NIH Scientists Establish New Monkey Model of Severe MERS-CoV Disease

Marmosets May Provide Best Option Yet for Testing Potential Treatments, Study Suggests
August 21, 2014

WHAT:
National Institutes of Health (NIH) scientists have found that Middle East respiratory syndrome coronavirus (MERS-CoV) infection in marmosets closely mimics the severe pneumonia experienced by people infected with MERS-CoV, giving scientists the best animal model yet for testing potential treatments. Researchers at NIH's National Institute of Allergy and Infectious Diseases (NIAID) used marmosets after predicting in computer models that the animals could be infected with MERS-CoV based on the binding properties of the virus.

The same NIAID group in December 2012 developed the first animal model of MERS-CoV infection using rhesus macaques. That model has proven difficult to use for evaluating potential treatments because it mimics mild to moderate human disease, and the animals quickly recover from infection. Several research groups are working to develop mouse models of MERS-CoV infection, but they have yet to establish a severe disease model.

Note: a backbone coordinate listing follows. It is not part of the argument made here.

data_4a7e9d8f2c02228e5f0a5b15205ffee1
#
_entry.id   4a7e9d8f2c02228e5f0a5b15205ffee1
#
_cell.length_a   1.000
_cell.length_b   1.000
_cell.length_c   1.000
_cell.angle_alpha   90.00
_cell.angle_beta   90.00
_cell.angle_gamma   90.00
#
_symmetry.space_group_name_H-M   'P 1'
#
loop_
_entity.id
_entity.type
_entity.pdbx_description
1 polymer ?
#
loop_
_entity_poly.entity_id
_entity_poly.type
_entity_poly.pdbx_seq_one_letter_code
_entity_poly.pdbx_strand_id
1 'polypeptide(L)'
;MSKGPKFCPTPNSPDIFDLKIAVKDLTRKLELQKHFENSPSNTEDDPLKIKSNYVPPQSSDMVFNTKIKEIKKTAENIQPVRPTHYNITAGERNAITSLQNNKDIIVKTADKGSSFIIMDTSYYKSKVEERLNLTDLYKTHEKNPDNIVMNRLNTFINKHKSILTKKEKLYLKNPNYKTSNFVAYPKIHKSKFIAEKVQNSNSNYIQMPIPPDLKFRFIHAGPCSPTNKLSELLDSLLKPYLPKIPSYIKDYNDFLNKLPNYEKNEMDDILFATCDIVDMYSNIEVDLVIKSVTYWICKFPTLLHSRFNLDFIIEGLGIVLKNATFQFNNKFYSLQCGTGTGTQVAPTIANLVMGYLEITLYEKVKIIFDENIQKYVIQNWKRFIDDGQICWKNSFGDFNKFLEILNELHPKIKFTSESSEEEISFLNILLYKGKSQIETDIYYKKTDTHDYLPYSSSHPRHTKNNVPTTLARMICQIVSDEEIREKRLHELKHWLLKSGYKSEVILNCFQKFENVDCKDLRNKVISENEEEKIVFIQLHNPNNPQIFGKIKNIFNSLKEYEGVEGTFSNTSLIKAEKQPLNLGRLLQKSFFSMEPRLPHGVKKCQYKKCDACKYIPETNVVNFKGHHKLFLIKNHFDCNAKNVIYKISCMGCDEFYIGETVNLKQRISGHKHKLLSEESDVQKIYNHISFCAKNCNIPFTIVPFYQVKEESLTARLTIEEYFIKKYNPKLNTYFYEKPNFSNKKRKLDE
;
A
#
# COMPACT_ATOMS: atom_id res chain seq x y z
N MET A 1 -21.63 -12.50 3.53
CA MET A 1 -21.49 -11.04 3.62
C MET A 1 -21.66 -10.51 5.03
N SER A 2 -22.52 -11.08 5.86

The MERS outbreak, which began in 2012, continues throughout the Middle East. Since the outbreak began, NIAID researchers have focused on understanding how the virus causes disease and how it can be treated effectively. As of July 23rd, the World Health Organization has reported a total of 837 human cases of MERS-CoV infection, including at least 291 deaths.
 
ARTICLES:
D Falzarano et al. Infection with MERS-CoV Causes Lethal Pneumonia in the Common Marmoset. PLoS Pathogens DOI: 10.1371/journal.ppat.1004250 (2014).
 
N van Doremalen et al. Host species restriction of Middle East respiratory syndrome coronavirus through its receptor dipeptidyl peptidase 4. Journal of Virology DOI: 10.1128/JVI.00676-14 (2014).

WHO:
Vincent Munster, Ph.D., chief of the Virus Ecology Unit in the NIAID Laboratory of Virology, is available for interviews.

CONTACT:
To schedule interviews, please contact Ken Pekoc, (301) 402-1663, niaidnews@niaid.nih.gov.
Content last reviewed on August 21, 2014